“This Is the Place” State Park
It is believed that Brigham Young gazed onto the Salt Lake Valley for the first time from this spot (2601 Sunnyside Ave., 801/582-1847, visitor center open 9 a.m.–5 p.m. Mon.–Sat., park open dawn–dusk daily, free), southeast of the University of Utah near the mouth of Emigration Canyon. He then spoke the famous words, “This is the right place. Drive on.”
Exactly 100 years later, on July 24, 1947, a crowd gathered to dedicate the massive This Is the Place monument. Twelve-foot bronze statues of Brigham Young flanked by Heber C. Kimball and Wilford Woodruff stand atop a central pylon.
The park has a pleasant picnic area, and the monument honors not only the Mormon pioneers but also the Catholic missionaries from Spain, fur trappers and traders, government explorers, and California immigrants who contributed to the founding of an empire in “the top of the mountains.”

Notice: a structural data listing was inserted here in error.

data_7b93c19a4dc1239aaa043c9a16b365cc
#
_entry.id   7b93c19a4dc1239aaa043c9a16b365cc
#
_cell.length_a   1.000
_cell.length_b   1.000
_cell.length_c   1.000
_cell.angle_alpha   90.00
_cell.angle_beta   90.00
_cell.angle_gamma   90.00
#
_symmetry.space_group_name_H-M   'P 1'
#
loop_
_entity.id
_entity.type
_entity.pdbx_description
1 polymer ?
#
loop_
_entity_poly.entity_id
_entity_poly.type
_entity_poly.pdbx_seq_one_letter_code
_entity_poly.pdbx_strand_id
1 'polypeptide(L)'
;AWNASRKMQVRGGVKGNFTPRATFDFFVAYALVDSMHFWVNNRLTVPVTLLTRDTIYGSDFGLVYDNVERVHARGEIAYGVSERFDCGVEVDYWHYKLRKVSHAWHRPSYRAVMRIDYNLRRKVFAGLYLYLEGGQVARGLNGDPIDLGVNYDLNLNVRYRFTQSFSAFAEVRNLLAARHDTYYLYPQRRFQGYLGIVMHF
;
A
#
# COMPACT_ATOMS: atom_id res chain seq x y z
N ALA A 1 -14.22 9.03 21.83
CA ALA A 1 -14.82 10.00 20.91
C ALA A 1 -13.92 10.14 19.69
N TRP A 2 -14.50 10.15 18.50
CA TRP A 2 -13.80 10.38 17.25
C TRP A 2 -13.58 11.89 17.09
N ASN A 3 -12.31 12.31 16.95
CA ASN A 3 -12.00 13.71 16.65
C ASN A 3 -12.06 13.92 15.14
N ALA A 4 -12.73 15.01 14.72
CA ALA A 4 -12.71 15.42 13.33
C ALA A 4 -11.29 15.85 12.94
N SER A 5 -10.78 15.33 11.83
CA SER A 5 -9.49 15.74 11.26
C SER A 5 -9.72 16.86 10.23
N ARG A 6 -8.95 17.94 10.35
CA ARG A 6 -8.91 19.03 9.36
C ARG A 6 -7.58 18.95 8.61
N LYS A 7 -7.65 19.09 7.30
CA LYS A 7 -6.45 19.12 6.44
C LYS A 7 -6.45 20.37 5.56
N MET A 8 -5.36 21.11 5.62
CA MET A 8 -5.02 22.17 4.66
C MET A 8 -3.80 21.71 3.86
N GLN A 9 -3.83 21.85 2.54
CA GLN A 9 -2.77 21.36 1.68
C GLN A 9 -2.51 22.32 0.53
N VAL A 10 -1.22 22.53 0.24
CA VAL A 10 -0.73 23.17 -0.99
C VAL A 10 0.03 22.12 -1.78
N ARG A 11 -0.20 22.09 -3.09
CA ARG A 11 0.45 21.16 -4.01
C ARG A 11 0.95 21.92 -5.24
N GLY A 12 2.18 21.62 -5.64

Sculptures, bas-reliefs, and plaques around the base of the monument illustrate Utah’s beginnings. A visitor center displays a mural depicting major events during the migration of the “Saints” from Nauvoo, Illinois, to their promised land. An eight-minute narration recounts the journey; foreign language narration can be requested, too.
Old Deseret (9 a.m.-5 p.m. Mon.-Sat., 11 a.m.-4 p.m. Sun. Memorial Day-Labor Day, $9 adults, $7 children and seniors; 10 a.m.-5 p.m. Mon.-Sat., 11 a.m.-4 p.m. Sun. Sept.-May, $5 adults, $3 children and seniors), on the grounds near the monument, re-creates a Utah pioneer village. During the summer it comes alive with farming and crafts demonstrations and wagon and pony rides. In addition, three "mini trains" make loops around the park.
Most of the two dozen buildings that were moved here are original, some of the first in the valley. Some notable structures include Brigham Young’s forest farmhouse, the 1847 Levi Riter cabin, and the Charles Rich house, designed in the 1850s for polygamous family living.
© W.C. McRae and Judy Jewell from Moon Utah, 9th Edition